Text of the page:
Since the numbers went from high to low, I decided to check out 61-2 (though it was not listed in the search results from the utility).  Again, I found entries for Shafter.  Harry lived at 5102.  I started to see low 5000s.  I got closer and closer and…it jumped right over Harry’s house number!  There are 5100, 5101, 5103, 5104…No 5102.  I checked names just in case the number was written wrong.

I will wait until the indexes are available.  It’s possible Harry moved between the time the city directory was written and the census was taken.  It’s possible I have the wrong house number.

Once again, Harry Kenneth Jackson has foiled me!

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Saturday Night Genealogy Fun: Most Recent Unknown Ancestor

This week Randy at Genea Musings asks us to write about our most recent unknown ancestor.  I didn’t even have to think about it.  It’s my Great Grandfather, Harry Kenneth Jackson, who is #14 on my Ahnentafel chart.

Harry, what can I say about Harry?  Almost nothing!  I know about as much about him as the day I started research almost 20 years ago.  His daugther, my Grandmother, told me he was one of 18 children.  He was born in Bristol, England 24 Jan 1871.  When his Father remarried after his Mother’s death, Harry stowed away aboard a ship.  He was alledged to be 9 years old.

He traveled the world for a few years.  He settled in port at San Francisco and there he stayed.  My Great Aunt added to the story by telling me he was married before he met my Great Grandmother and that he did something that prevented him from being a US citizen.

I don’t know if either of those stories are true.  All I know is that Harry Jackson was damn good at covering his trail.  The 1910 and 1920 census show the family in Oakland.  There are a smattering of city directory entries which show where he lived up until my Great Grandparents divorced around 1929.  He was an employee for Key System and the Ferry boats for most of his life.

And, then he vanishes until 1943 when he is given as the informant on his son, John Jackson’s, death certificate.  It’s quite possible he was in prison during that time.  During the divorce he was accused of trying to burn the house down so my Great Grandmother wouldn’t get it.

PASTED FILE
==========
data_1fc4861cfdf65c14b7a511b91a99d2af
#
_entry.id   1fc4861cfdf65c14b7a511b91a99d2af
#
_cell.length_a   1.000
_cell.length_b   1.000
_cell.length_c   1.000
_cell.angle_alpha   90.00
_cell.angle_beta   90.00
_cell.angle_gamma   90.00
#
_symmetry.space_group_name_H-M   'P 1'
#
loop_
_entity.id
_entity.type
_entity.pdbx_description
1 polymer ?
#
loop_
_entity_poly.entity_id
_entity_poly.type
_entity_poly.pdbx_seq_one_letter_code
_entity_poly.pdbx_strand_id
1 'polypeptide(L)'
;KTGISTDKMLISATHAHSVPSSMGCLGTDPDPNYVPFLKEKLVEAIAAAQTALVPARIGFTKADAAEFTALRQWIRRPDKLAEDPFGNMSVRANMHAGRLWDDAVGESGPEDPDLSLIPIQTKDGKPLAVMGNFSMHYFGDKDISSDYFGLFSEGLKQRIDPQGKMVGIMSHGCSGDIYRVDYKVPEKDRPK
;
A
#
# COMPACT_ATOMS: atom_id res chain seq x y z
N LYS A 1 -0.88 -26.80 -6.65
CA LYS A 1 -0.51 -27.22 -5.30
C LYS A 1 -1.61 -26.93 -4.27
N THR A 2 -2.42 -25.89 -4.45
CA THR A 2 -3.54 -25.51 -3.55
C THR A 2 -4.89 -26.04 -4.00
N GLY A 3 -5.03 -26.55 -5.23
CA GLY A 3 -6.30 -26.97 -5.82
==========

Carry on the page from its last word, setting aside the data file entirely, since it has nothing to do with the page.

He died in Oakland in 1950.  His death certificate is full of blanks.  The informant is an unknown.  A neighbor, a landlady, a lover, who knows.

I have never researched anyone so dang blasted frustrating as Harry!  His documentation trail is almost none existent and what there is leaves no clues to his parentage.  I tried to locate my Great Grandparent’s divorce records but didn’t have any luck.  I tried a Freedom of Information Act request to see if there was a file on Harry since his daughter said he was prevented from earning citizenship.  The search came up empty.  The dummies married in San Francisco sometime between 1900 and 1906.  That means the marriage certificate poofed away during the earthquake and fire.

I did recently do some research online in Bristol, England and found a possible family in census records.  But, without a document linking them to a Harry Kenneth Jackson in California, I’ve got nothing.  Despite having a birth date, I have not been able to locate his birth certificate.

If I could find his prison records (if he did in fact go to prison for attempted arson), I might find a clue there.  Or, if I could locate an obituary in a British newspaper showing a connection with my family and Harry in Oakland, that would be most helpful as well.

For now, Mr. Jackson is big fat blank on my chart.  A name with a death date and a place of employment.  Maybe someday that elusive clue will come my way.  I’ll be waiting for it.  In the meantime, Harry Kenneth Jackson remains an unknown.